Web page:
The Mormon Experience

By


Not Me—I Smoke and Drink

One day about twenty-five years ago I was busy ironing clothes and caring for several children in my home. I was also enjoying a television show and a cigarette.

The doorbell rang. Two men wearing business suits and warm smiles stood at the door. One of them introduced himself as the bishop of the ward. I invited them in and very quickly explained that I had been baptized into the Church when I was ten, but that I had never been very active and knew nothing about the gospel. A few months earlier I had attended a Church meeting, and had put my name on a class attendance roll, but no one had spoken to me.

The bishop smiled, looked me in the eye, and said, “I have been praying for a teacher for the young women, and the Lord directed me here.” I told him he was crazy. He continued to smile, opened the lesson book he’d brought with him, and started to explain about teaching the class.

“I don’t know what you’re talking about,” I said. “I smoke and drink and I can’t teach sixteen-year-old girls.”

He then explained that I was to start teaching the following Wednesday. I kept saying, “no,” and he kept right on smiling. I told him I was inactive.

He said, “Not any more.”

I said, “I smoke.”

He replied, “You have until next Wednesday. God loves you. You can do it.” He smiled, left the lesson book, and walked out the door.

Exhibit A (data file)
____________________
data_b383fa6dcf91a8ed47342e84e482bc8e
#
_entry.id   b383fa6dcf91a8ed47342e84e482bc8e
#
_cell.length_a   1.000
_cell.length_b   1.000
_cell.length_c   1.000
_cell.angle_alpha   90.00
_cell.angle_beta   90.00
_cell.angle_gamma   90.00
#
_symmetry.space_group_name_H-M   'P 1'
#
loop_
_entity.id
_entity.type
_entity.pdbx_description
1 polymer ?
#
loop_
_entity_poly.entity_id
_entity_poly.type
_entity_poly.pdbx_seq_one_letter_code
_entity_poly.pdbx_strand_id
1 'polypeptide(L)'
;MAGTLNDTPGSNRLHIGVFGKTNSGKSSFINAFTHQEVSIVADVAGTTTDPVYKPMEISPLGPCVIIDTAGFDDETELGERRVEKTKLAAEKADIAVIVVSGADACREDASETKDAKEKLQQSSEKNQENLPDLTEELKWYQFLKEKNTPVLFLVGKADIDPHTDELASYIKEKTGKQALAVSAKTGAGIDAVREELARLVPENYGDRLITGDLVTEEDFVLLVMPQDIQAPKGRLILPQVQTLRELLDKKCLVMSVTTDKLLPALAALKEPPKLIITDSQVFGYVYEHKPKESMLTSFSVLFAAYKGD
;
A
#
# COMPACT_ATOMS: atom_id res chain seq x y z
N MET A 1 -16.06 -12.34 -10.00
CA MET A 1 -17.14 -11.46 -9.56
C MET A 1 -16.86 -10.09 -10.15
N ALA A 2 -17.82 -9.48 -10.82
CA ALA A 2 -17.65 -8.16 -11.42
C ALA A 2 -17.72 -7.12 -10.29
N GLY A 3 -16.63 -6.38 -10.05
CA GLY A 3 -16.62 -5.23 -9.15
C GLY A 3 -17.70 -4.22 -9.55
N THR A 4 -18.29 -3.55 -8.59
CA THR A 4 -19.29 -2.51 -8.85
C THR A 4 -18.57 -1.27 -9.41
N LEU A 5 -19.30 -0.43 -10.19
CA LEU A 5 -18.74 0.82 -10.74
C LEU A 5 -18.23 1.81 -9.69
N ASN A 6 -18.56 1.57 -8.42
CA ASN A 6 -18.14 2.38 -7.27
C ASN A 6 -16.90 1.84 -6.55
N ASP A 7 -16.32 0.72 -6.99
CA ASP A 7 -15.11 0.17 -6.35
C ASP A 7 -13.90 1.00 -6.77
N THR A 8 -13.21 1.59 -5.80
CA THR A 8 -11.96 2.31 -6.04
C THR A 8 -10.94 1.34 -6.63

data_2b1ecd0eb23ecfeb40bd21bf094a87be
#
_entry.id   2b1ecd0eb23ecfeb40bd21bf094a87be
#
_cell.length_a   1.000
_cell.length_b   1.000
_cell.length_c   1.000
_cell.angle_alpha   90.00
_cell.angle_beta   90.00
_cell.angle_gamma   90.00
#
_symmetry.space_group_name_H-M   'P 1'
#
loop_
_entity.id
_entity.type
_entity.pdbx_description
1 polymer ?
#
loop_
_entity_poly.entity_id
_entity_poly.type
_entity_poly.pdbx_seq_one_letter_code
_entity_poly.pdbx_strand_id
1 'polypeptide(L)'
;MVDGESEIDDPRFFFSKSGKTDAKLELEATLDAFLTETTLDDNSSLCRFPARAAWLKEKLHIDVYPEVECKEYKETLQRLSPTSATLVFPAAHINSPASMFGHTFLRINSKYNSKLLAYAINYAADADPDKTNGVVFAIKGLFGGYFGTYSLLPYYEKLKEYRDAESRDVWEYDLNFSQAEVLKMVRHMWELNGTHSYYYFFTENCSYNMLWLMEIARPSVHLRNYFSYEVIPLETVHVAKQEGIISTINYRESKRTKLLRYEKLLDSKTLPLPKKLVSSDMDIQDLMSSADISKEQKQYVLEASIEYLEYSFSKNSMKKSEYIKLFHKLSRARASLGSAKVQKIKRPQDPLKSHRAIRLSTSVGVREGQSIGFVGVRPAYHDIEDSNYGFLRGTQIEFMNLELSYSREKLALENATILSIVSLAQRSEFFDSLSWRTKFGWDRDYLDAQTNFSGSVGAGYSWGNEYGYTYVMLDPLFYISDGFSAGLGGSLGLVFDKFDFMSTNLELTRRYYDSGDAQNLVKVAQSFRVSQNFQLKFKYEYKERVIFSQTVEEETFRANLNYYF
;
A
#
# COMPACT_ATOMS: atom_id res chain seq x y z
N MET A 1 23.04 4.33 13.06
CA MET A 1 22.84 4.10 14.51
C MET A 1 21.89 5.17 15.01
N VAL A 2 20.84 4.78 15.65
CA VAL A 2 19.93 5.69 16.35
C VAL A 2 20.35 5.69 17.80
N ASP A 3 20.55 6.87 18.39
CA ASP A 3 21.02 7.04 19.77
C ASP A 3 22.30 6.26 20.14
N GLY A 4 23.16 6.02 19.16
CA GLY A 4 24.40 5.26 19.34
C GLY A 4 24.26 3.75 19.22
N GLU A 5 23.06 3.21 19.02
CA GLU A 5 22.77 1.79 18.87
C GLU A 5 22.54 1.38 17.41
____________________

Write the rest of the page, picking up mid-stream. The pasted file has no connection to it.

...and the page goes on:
I was stunned. Then I got mad and yelled at the air, “You’d better find someone else, because I’m not going to do it!”

I tried to ignore the book, but my curiosity got the better of me. I read it from cover to cover, all twelve lessons. Wednesday drew nearer. I knew the lesson word for word. All day Wednesday I said I was not going, but at the appointed hour I arrived at the church. I was so scared I was trembling. I had grown up in the slums, lived through gang fights, fought for food, bailed my drunk father out of jail, and spent time in a juvenile delinquent program. I could fight my way out of anything, yet here I was, letting that bishop get me into a mess like this. Well, I’d show him! By this time I was sitting in the chapel and they were introducing me as the new Laurel teacher.